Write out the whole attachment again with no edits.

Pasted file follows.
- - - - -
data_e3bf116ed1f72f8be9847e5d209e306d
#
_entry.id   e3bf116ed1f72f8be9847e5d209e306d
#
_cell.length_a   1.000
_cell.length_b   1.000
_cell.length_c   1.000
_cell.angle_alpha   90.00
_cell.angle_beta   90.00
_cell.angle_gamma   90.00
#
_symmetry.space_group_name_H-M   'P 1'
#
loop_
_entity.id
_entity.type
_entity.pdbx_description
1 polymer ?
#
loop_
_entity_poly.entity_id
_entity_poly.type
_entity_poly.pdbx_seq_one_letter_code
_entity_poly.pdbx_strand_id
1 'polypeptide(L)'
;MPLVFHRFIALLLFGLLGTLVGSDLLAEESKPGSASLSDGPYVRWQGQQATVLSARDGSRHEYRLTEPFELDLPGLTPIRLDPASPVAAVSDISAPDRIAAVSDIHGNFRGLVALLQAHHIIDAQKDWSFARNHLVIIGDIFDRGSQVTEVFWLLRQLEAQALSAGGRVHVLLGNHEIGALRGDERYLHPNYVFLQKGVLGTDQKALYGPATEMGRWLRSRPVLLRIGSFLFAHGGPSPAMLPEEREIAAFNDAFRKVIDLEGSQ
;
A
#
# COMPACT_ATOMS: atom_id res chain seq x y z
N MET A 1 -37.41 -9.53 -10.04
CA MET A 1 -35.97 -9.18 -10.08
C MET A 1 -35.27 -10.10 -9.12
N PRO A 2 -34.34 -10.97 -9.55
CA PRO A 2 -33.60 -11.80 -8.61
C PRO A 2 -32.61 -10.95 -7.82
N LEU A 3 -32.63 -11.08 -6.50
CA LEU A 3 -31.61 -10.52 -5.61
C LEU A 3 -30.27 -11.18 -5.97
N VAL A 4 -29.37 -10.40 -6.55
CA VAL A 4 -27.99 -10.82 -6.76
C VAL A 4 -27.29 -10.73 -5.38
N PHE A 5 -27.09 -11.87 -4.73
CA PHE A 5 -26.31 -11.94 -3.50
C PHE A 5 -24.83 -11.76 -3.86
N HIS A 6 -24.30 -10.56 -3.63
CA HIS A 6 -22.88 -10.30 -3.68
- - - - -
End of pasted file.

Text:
data_e3bf116ed1f72f8be9847e5d209e306d
#
_entry.id   e3bf116ed1f72f8be9847e5d209e306d
#
_cell.length_a   1.000
_cell.length_b   1.000
_cell.length_c   1.000
_cell.angle_alpha   90.00
_cell.angle_beta   90.00
_cell.angle_gamma   90.00
#
_symmetry.space_group_name_H-M   'P 1'
#
loop_
_entity.id
_entity.type
_entity.pdbx_description
1 polymer ?
#
loop_
_entity_poly.entity_id
_entity_poly.type
_entity_poly.pdbx_seq_one_letter_code
_entity_poly.pdbx_strand_id
1 'polypeptide(L)'
;MPLVFHRFIALLLFGLLGTLVGSDLLAEESKPGSASLSDGPYVRWQGQQATVLSARDGSRHEYRLTEPFELDLPGLTPIRLDPASPVAAVSDISAPDRIAAVSDIHGNFRGLVALLQAHHIIDAQKDWSFARNHLVIIGDIFDRGSQVTEVFWLLRQLEAQALSAGGRVHVLLGNHEIGALRGDERYLHPNYVFLQKGVLGTDQKALYGPATEMGRWLRSRPVLLRIGSFLFAHGGPSPAMLPEEREIAAFNDAFRKVIDLEGSQ
;
A
#
# COMPACT_ATOMS: atom_id res chain seq x y z
N MET A 1 -37.41 -9.53 -10.04
CA MET A 1 -35.97 -9.18 -10.08
C MET A 1 -35.27 -10.10 -9.12
N PRO A 2 -34.34 -10.97 -9.55
CA PRO A 2 -33.60 -11.80 -8.61
C PRO A 2 -32.61 -10.95 -7.82
N LEU A 3 -32.63 -11.08 -6.50
CA LEU A 3 -31.61 -10.52 -5.61
C LEU A 3 -30.27 -11.18 -5.97
N VAL A 4 -29.37 -10.40 -6.55
CA VAL A 4 -27.99 -10.82 -6.76
C VAL A 4 -27.29 -10.73 -5.38
N PHE A 5 -27.09 -11.87 -4.73
CA PHE A 5 -26.31 -11.94 -3.50
C PHE A 5 -24.83 -11.76 -3.86
N HIS A 6 -24.30 -10.56 -3.63
CA HIS A 6 -22.88 -10.30 -3.68